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Inside India’s Phablet Revolution

In India, bigger is better when it comes to mobile phones, but Apple is lagging behind competitors like Samsung and Xiaomi.

Zanish Khan runs a tiny shop in Delhi’s Basrurkar Market, where India’s middle class comes to buy life’s essentials. All around him, other merchants offer everything from electric fans to dried lentils that shoppers can scoop from 100-pound burlap bags. By contrast, Khan’s merchandise is kept under glass and packed with state-of-the-art electronics.

illustrated little dude rocking out to his phablet old school style

Still, Khan fits right in. India is in the midst of a smartphone buying binge, and Khan specializes in the oversized phone/tablet hybrids—or phablets—that enjoy great popularity in his country. His cases are stocked with models such as the Samsung Galaxy A5 and Grand 2, whose screens measure five inches diagonally. If that’s not big enough, the Galaxy E7’s screen stretches 5.5 inches. He hardly bothers stocking any phones with traditional, smaller screens of 4.5 inches or less.

Across Asia, smartphone buyers have decided that bigger is better. Market researchers at Flurry Analytics recently reported that 50 percent of smartphone sales in Taiwan and Hong Kong involve devices with screen sizes of five inches or more, versus a 20 percent share worldwide. A comparable study last year by Netbiscuits put India’s phablet share at 29 percent. In Japan, Sony’s biggest smartphone launches lately have involved phablets, while South Korea has been dubbed “the land of the phablet.”

For Indian consumers with limited means, buying a phablet is a way of joining the digital era with a single purchase, says Anand Chandrasekaran, chief product officer at Snapdeal, a major Indian e-commerce company. “People may not be able to afford a laptop or a desktop computer,” he observes. But if they buy a phablet, he explains, “they can have full and easy access to the Web, and a phone as well.”

India’s cab drivers like phablets because their larger screens display easy-to-read maps that can help with directions to unfamiliar destinations. Shopkeepers use phablets as a way of tracking inventory and sales while moving about. Students press phablets into duty as game consoles, e-book readers, or movie players. The devices’ large size makes them a bit awkward to use as phones, but devotees don’t seem to mind.

Overall, India is the fastest-growing smartphone market in Asia, with purchases running at a rate of more than 80 million a year. Cisco Systems, the U.S. network-equipment maker, recently predicted that Indians could own 651 million smartphones by 2019, up from 140 million last year. That’s a boon for leading handset makers such as Samsung, China’s Xiaomi, and India’s own Micromax and Karbonn.

To date, Apple has won only a 2 percent market share in India. Local regulations make it impossible for Apple to set up its own sleek stores there, so it must sell through existing channels. Its most sophisticated offerings—such as the iPhone 6 Plus phablet—carry list prices approaching $1,000 in India, putting them beyond most buyers’ budgets. Apple offers its older iPhone 4 at about $300, a strategy that’s brought mixed results. Some shoppers are thrilled to own anything made by Apple; others grumble about missing out on the newest designs.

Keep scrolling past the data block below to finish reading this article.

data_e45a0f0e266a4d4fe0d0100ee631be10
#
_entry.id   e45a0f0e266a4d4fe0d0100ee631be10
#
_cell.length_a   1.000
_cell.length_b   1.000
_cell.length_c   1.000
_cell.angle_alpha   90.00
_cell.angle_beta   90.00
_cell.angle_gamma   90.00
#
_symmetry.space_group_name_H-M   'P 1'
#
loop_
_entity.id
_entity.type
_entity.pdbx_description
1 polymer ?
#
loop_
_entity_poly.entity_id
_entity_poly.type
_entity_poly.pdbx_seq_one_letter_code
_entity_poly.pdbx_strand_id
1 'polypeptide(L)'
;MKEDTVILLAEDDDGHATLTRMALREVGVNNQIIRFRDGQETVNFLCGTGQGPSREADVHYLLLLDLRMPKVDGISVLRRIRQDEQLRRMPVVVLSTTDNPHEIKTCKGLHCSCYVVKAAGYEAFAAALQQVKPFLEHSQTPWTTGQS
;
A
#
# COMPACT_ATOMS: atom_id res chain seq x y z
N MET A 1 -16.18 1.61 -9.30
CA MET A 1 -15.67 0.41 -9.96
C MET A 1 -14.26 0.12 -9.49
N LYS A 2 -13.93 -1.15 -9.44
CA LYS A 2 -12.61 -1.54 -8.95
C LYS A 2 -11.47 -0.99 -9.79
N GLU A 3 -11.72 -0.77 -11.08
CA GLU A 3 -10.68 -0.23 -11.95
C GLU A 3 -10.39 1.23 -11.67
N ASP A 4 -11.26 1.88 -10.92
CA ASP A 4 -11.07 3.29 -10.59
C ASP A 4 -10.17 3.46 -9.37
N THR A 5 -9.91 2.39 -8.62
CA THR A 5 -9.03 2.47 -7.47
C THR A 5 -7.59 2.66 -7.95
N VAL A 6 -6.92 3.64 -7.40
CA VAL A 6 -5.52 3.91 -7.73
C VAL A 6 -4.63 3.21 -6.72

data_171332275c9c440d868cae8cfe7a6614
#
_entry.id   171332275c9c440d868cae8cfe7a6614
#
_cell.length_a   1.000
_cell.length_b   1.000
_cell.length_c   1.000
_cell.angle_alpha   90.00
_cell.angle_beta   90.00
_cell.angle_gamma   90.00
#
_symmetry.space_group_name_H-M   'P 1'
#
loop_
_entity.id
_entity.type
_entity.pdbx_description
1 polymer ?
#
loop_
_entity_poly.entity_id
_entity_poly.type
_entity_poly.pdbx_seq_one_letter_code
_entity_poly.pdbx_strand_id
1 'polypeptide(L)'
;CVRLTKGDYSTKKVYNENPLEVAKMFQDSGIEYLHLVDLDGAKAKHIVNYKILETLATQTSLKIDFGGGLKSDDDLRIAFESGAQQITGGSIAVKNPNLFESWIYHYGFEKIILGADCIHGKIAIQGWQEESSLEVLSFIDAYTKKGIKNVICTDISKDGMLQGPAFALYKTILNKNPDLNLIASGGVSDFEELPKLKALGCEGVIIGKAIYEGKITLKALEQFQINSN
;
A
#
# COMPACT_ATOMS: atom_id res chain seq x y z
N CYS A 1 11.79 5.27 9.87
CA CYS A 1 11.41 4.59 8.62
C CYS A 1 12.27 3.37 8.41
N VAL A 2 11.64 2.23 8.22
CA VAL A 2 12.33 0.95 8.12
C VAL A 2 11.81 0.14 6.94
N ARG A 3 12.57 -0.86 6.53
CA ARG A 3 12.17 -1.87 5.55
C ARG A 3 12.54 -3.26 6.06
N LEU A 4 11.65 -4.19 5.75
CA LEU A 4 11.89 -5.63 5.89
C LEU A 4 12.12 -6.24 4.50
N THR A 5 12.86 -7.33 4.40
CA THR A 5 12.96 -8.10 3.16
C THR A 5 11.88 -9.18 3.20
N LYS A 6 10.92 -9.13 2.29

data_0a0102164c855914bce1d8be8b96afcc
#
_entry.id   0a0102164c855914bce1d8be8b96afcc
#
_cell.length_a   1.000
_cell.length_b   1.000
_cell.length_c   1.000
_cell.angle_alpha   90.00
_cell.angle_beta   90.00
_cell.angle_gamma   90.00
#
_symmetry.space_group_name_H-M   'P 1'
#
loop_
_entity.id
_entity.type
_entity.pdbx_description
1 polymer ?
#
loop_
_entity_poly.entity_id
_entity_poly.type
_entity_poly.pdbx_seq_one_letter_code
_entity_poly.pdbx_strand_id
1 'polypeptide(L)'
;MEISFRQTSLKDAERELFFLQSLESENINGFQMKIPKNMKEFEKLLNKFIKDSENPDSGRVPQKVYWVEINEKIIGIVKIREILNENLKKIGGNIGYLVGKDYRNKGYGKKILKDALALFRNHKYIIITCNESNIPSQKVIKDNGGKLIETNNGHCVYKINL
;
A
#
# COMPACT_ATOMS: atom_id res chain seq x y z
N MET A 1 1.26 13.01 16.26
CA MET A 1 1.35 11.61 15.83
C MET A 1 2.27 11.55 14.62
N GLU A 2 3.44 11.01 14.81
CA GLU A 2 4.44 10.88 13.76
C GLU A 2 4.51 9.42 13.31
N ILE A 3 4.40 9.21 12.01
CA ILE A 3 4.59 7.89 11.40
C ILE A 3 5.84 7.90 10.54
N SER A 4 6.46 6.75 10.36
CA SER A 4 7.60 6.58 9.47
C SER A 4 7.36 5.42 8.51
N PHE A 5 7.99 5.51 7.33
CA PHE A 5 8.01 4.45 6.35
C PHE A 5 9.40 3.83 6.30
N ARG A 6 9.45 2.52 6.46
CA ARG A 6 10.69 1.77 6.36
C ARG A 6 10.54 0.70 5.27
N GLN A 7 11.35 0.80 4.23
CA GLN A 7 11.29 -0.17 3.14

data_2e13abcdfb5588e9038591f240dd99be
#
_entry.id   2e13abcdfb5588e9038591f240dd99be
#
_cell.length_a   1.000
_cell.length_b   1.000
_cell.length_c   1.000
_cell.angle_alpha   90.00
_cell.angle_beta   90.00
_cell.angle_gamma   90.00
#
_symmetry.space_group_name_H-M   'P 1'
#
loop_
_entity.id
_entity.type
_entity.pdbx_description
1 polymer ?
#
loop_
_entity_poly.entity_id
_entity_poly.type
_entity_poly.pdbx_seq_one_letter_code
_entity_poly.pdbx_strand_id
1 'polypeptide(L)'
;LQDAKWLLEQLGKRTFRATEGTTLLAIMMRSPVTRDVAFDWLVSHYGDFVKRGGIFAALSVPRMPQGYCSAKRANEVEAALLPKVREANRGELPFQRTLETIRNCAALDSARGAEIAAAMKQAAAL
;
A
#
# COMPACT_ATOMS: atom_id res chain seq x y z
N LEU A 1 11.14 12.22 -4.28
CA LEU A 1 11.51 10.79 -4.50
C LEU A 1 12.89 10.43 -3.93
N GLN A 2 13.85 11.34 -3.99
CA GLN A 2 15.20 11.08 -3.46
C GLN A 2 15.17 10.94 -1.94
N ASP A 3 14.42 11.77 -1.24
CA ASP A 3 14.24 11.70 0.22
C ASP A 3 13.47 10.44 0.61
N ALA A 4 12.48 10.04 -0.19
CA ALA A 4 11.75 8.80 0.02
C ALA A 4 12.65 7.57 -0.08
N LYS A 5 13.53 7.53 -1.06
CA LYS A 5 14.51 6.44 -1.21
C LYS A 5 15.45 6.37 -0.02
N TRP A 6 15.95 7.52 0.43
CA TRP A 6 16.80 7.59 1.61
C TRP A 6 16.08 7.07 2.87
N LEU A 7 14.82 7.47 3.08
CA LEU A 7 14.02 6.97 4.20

But budget-minded customers have plenty of alternatives. Xiaomi made heads turn in January, when it launched its Mi Note phablet in India. It offered the device, with a 5.7-inch screen, for about $370. The initial allotment of Mi Notes sold out in three minutes online, having attracted 220 million pre-orders. Some would-be customers filled out dozens of order requests in hopes that at least one would be fulfilled.

Another popular Xiaomi offering in India, the Mi Redmi Note 4G, with a 5.5-inch display, was available in May in the affluent Delhi suburb of Gurgaon for 9,999 rupees, or about $158. “It’s a hot-selling model,” said Ajendra Sahay, a senior salesman at the Mobile Store. “It’s popular with both men and women. The teenagers are very much attracted to it.” Sahay added that he started May with 2,000 of the phones; by May 21, 80 percent of them had already been sold.

Like many Xiaomi phones, the Mi Redmi Note 4G offers middle-of-the-pack performance at stunningly low prices. The phone uses the Android 4.4 KitKat operating system. It provides the standard front- and back-facing cameras, with 13-megapixel capability on the first and five megapixels on the second. It runs on a 1.6-gigahertz Qualcomm Snapdragon processor.

Xiaomi has been caught up in a patent dispute that has slightly curtailed its access to the Indian market. Sweden’s LM Ericsson contends that some Xiaomi phones violate its patents, and while India’s courts sort out those claims, Xiaomi hasn’t been able to sell those handsets in India. Meanwhile, Xiaomi is rapidly pressing ahead with a variety of models using Qualcomm chipsets.

Indian customers don’t seem flustered by such disputes. On the Flipkart e-commerce site, the Mi Redmi Note 4G phone is one of the most popular, attracting a 4.1 average rating (out of a possible 5) based on more than 12,000 customers’ responses. The review getting the most attention comes from someone identified as “Harikumar R,” who describes stress-testing the phone by accessing WhatsApp for 13 hours while also playing Candy Crush for an hour, chatting on the phone for 55 minutes, checking Facebook periodically, and reading newspapers online.

The reviewer’s conclusion: “Excellent for a common man.”

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